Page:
Mile High Labs Submits European Novel Food Application for CBD Products
The Colorado-based CBD producer Mile High Labs has become one of the first companies to file a novel food application to the European Food Safety Authority (EFSA) and the UK Food Standards Agency (FSA) for its CBD isolate ingredient and CBD products.
The submission is the first from a member of the Association for the Cannabinoid Industry (ACI), a leading CBD industry body in the UK.
Signed, sealed, delivered
Until recently, the UK’s booming CBD market had largely outpaced official regulation. But in February, the country’s FSA stepped in and announced that any CBD oil, drink or treat without its regulatory approval will be “taken off the shelves” by March 2021.
To remain retailers, all CBD companies producing such goods must apply for a novel food authorization by March 31, 2021. CBD cosmetics, vaping products, and medicinal extracts will remain exempt from the novel foods enforcement.
Following ten months of preparation, Mile High Labs submitted its application this Monday, April 20.
“This application was more complicated than usual because of the complexities associated with hemp-based products,” Wendi Young, the company’s vice president of regulatory and compliance, wrote in a press statement.
To become approved, a CBD producer will be evaluated on its lab standards, regulatory compliance, and the state of its equipment used for testing. To comply with these assessments, Mile High Labs’ application detailed its labelling commitments, hemp biomass intake controls, testing requirements, and specifications for both its CBD isolate and finished products.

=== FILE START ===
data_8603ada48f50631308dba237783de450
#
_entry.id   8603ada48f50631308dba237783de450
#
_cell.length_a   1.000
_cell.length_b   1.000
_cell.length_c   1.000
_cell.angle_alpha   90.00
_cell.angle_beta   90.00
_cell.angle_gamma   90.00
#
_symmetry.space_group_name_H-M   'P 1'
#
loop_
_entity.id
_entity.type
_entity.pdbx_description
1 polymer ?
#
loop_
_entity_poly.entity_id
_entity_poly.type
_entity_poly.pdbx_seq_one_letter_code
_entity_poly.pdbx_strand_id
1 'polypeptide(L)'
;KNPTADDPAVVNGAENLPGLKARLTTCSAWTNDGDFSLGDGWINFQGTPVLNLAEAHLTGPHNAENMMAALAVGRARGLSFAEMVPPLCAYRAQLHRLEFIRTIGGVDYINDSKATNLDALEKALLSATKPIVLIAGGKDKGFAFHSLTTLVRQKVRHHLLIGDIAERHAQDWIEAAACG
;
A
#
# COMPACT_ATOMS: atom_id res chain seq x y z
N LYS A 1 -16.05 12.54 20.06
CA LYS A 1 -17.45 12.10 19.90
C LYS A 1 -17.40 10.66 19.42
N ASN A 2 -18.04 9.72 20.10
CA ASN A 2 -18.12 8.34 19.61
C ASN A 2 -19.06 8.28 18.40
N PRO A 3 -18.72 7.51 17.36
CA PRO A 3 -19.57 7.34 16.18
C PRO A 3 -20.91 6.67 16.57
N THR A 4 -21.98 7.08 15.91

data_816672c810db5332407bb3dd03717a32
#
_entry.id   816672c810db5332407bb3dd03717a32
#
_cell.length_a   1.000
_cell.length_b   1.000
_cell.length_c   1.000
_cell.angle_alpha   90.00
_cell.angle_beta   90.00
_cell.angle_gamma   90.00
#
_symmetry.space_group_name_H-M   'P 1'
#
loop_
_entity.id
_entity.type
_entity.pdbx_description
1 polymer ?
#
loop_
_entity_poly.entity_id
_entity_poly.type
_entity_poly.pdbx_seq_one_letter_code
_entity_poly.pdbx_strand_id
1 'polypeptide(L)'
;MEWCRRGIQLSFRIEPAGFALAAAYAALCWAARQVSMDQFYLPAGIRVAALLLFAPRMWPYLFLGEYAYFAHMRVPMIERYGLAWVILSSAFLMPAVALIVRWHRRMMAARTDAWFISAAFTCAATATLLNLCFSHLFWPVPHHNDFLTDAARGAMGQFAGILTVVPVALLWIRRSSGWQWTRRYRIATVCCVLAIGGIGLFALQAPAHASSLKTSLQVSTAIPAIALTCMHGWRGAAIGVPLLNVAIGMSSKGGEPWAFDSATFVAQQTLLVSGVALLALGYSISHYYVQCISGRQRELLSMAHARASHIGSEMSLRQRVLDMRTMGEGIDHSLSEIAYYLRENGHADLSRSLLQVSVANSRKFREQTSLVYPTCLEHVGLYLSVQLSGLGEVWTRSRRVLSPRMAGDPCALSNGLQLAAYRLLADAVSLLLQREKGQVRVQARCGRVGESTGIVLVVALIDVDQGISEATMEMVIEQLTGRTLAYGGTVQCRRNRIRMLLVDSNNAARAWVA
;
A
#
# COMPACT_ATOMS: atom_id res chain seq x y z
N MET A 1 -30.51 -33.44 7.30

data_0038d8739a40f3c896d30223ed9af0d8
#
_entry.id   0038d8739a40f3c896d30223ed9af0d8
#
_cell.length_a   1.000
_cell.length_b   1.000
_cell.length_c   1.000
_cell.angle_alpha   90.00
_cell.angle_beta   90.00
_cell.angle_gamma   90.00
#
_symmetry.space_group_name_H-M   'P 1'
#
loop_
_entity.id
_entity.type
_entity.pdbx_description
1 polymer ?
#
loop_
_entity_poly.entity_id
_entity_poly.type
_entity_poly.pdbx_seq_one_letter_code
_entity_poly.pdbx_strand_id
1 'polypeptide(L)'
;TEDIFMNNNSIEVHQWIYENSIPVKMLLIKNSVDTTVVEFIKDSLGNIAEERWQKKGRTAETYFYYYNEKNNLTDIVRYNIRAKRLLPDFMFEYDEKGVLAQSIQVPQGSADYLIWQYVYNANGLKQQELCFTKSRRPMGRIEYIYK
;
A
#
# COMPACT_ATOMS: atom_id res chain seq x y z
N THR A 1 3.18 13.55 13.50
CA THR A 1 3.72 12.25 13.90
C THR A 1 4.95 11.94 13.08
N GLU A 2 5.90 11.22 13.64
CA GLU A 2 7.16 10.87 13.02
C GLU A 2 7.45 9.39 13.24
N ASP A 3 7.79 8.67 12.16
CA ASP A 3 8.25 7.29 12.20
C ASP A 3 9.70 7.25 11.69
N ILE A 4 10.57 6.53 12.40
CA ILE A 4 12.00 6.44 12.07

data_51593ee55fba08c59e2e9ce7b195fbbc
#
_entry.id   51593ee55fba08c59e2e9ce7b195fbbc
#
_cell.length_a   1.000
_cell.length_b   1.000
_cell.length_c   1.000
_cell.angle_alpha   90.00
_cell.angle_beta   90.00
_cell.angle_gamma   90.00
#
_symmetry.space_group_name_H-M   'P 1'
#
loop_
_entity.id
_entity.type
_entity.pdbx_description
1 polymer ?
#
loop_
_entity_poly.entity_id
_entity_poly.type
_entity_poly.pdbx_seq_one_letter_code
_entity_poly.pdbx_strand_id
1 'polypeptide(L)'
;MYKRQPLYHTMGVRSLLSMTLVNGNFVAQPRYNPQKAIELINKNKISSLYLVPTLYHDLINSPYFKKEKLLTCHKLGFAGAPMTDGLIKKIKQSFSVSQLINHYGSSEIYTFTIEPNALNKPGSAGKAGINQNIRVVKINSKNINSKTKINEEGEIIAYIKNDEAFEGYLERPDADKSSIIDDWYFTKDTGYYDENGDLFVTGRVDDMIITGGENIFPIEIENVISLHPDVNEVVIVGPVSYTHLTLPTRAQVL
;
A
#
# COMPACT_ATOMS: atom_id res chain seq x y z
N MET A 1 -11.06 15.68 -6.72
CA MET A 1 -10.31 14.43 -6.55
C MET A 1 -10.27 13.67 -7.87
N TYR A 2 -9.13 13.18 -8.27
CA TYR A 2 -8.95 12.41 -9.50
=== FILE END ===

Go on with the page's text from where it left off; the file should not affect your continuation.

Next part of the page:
“It was necessary for us to address all of the concerns expressed by various regulatory agencies,” Young wrote. “We collaborated with experienced consultants from the UK to guarantee that our application met the expectations of both the EFSA as well as the FSA.”
Some of these consultants were from the ACI, which has now urged other CBD companies to follow in Mile High Labs’ footsteps and submit their application in time.
“The FSA expects all companies operating in the UK CBD industry to demonstrate that their products are safe for human consumption. Getting a novel foods dossier validated is the way a company does this,” Dr Parveen Bhatarah, the ACI’s regulatory lead, said in a statement.
“Although 31st March 2021 is the deadline for novel food application validation, if companies do not have appropriate stability data or toxicological data then time is running out. The ACI will support companies that do not have the relevant in-house regulatory expertise.”
A deadline not to be missed
While the FSA’s intervention has been welcomed by many in the UK’s CBD sector, others have been more sceptical.
“The novelty status of CBD was a blow for the industry, which had hoped that by not making medical claims, manufacturers would be free to sell their products as supplements without significant regulatory constraints,” Sarah Ellson, a regulatory partner at the European law firm Fieldfisher, said in February.
“The reality of getting authorisation for a novel food from the FSA and EFSA is burdensome and involves a dossier of scientific data that may seem similar to getting a medicine authorized.”
The Cannabis Trades Association, another UK CBD industry group, has also taken issue with the interpretation of CBD as a ‘novel food,’ but has stated that it will support regulations that ensure consumer safety.
“While [the FSA’s announcement] may be frustrating,” Ellson continued, “it should be remembered that the rules are set in the interests of public safety, and that attempting to sidestep or antagonize regulators could have serious consequences for individuals, companies, and the CBD industry as a whole.”